A member of the Missouri Legislature and his wife who took a bold pro-life stand of conscience have been vindicated by a federal court. State Senator Paul Wieland
of Imperial has won a major victory in U.S. District Court in St. Louis in his challenge to the Obama Administration's contraceptive and abortion drug mandate.
U.S. District Judge Jean Hamilton has ruled that Senator Wieland cannot be forced to purchase health insurance for his family that includes coverage of abortifacient drugs. Judge Hamilton declared that the mandate as applied to the Wieland family was a violation of the federal Religious Freedom Restoration Act.
At issue in the case was a provision in the so-called Affordable Care Act, more commonly referred to as Obamacare. That section delegated to the Secretary of Health and Human Services the authority to determine what "essential benefits" must be included in all health insurance policies sold and issued in the United States.
Former HHS Secretary Kathleen Sebelius
issued a decree that all health insurance plans must include coverage of all contraceptives approved by the Food and Drug Administration, without co-pays or deductibles. The FDA's list of approved contraceptives include abortifacient drugs such as Ella and Plan B, which have the capability to destroy a developing embryo. Such drugs are often marketed as "emergency contraception" or "morning-after pills."
Senator Wieland and his wife Teresa are life-long devout Catholics, and as a result, they oppose the use of contraceptives, abortifacients, and sterilization, or any action which would require them to finance their use. Because of the mandate, they had the choice to participate in a health insurance plan and underwrite drugs and devices they find morally objectionable, or forego health insurance for their family and face punitive fines under the Affordable Care Act. Judge Hamilton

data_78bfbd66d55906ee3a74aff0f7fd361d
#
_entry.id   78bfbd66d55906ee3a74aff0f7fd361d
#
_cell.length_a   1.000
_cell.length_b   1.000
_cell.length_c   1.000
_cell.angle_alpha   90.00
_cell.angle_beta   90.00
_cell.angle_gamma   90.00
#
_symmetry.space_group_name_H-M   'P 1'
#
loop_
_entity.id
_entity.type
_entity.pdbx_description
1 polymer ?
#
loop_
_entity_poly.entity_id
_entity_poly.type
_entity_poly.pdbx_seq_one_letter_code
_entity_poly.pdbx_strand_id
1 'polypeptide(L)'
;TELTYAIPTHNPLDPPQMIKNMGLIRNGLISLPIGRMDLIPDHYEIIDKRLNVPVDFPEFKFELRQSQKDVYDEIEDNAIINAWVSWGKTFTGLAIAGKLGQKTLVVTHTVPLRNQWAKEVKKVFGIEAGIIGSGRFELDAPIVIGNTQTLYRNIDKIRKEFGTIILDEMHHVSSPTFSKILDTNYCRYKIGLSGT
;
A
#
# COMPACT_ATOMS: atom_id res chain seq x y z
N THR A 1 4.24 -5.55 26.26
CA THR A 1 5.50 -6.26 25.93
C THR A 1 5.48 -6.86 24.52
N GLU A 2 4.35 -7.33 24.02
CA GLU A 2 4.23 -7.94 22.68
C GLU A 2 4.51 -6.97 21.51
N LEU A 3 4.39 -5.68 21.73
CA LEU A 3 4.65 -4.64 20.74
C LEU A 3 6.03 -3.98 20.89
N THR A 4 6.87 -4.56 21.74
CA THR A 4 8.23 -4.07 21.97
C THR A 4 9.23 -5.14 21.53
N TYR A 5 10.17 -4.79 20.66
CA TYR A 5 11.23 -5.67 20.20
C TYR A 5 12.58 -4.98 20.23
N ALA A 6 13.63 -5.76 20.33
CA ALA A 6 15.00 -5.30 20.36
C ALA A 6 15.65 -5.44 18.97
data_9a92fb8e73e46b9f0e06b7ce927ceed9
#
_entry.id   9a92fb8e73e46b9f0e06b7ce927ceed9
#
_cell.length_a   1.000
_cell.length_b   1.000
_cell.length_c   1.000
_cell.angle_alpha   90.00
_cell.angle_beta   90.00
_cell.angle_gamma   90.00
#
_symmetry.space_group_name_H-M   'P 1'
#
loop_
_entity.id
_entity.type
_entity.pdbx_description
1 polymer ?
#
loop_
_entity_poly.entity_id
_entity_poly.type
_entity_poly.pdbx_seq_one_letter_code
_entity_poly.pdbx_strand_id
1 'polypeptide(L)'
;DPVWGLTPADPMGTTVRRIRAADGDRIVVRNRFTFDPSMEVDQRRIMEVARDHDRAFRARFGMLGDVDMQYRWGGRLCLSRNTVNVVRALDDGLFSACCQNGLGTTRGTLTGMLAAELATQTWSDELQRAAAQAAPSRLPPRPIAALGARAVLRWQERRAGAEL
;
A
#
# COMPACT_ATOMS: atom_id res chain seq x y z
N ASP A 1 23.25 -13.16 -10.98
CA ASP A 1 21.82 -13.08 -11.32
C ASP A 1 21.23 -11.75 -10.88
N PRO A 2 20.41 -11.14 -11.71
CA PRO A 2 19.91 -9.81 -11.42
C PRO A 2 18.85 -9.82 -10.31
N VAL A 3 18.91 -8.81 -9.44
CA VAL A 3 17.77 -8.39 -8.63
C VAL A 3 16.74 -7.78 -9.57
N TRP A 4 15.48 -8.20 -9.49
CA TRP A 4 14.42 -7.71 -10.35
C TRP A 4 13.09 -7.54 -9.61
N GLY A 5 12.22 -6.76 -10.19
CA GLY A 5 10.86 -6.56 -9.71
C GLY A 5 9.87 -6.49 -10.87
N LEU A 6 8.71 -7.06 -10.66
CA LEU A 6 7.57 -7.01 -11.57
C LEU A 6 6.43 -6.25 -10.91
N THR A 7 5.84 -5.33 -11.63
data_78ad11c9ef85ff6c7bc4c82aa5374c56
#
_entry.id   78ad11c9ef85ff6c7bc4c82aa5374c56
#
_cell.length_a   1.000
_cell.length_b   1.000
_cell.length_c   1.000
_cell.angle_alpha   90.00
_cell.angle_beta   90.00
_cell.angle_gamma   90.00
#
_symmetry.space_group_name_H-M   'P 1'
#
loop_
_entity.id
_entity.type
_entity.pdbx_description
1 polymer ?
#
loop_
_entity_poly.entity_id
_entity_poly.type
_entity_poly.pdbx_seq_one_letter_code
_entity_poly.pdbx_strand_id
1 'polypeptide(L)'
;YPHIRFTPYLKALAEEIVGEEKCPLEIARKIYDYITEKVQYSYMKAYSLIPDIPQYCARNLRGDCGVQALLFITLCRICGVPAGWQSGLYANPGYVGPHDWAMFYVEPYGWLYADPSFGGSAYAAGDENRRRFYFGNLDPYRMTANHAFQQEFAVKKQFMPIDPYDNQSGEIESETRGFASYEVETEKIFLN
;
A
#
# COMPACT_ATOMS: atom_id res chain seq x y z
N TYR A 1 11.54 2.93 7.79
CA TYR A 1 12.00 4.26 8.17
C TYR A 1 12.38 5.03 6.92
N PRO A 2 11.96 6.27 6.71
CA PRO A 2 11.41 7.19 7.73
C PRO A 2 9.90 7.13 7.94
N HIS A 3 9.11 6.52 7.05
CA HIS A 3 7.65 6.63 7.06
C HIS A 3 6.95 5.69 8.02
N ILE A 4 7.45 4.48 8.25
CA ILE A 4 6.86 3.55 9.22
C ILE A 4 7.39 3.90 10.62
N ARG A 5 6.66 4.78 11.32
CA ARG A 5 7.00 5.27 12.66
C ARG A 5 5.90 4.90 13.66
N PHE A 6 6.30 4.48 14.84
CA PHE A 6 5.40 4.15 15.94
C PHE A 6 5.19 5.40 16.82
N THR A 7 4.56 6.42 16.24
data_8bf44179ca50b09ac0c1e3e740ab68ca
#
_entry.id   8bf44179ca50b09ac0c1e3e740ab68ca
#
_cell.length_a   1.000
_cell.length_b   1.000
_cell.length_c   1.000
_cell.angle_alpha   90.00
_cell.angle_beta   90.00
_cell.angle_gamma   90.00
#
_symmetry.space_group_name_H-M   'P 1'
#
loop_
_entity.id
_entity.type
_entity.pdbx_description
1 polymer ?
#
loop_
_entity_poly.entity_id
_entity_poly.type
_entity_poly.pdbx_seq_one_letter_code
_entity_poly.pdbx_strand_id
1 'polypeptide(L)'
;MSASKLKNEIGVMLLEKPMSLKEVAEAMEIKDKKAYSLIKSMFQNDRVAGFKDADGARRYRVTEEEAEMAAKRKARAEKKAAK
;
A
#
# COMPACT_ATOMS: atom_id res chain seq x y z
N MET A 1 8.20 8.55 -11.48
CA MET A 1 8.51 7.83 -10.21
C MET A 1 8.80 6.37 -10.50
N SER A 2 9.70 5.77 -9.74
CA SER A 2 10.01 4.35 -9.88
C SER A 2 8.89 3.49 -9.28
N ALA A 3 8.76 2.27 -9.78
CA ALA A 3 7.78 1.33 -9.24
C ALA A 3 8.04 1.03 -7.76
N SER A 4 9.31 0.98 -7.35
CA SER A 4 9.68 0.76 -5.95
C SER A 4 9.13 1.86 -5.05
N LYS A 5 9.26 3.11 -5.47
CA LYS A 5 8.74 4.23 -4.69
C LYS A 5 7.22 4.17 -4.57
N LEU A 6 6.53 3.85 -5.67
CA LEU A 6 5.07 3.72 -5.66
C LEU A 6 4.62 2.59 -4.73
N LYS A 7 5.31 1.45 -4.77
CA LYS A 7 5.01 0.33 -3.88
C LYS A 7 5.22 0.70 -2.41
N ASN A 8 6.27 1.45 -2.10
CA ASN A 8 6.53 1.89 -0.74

ruled that Senator Wieland should not have to make that choice, because it violates the Religious Freedom Restoration Act. Under RFRA, the federal government cannot "substantially burden a person's exercise of religion." The law states that a
"substantial burden" exists when government "conditions receipt of an important benefit upon conduct proscribed by a religious faith, or where it denies such a benefit because of conduct mandated by religious belief."
"The only way plaintiffs can comply with their religious conscience is by dropping their insurance altogether, which would result in them foregoing a valuable job benefit; in the assessment of thousands of dollars per year in fines pursuant to the individual mandate; and in leaving their daughters without health insurance," Judge
Federal case law allows an exception to the "substantial burden" test when there is a "compelling governmental interest," and when the law in question is "the least restrictive means" of furthering that interest. However, Judge Hamilton said that the government could allow a system where individuals could simply check a box to opt out of contraceptive coverage, which was the law in Missouri before the federal mandate nullified it.
Senator Wieland is grateful that his conscience rights were affirmed by the district court ruling. "It's a win for people of religious faith. The judge sided with our argument that the federal government shouldn't force us as Catholic parents to provide contraceptive and
abortion coverage for our daughters."
It is unclear what the scope and long-term impact of Judge Hamilton's ruling will prove to be. She confined her ruling to the Wielands' individual case, and said that it should not be construed to affect health insurance plans offered or provided to individuals other than the plaintiffs and their defendants.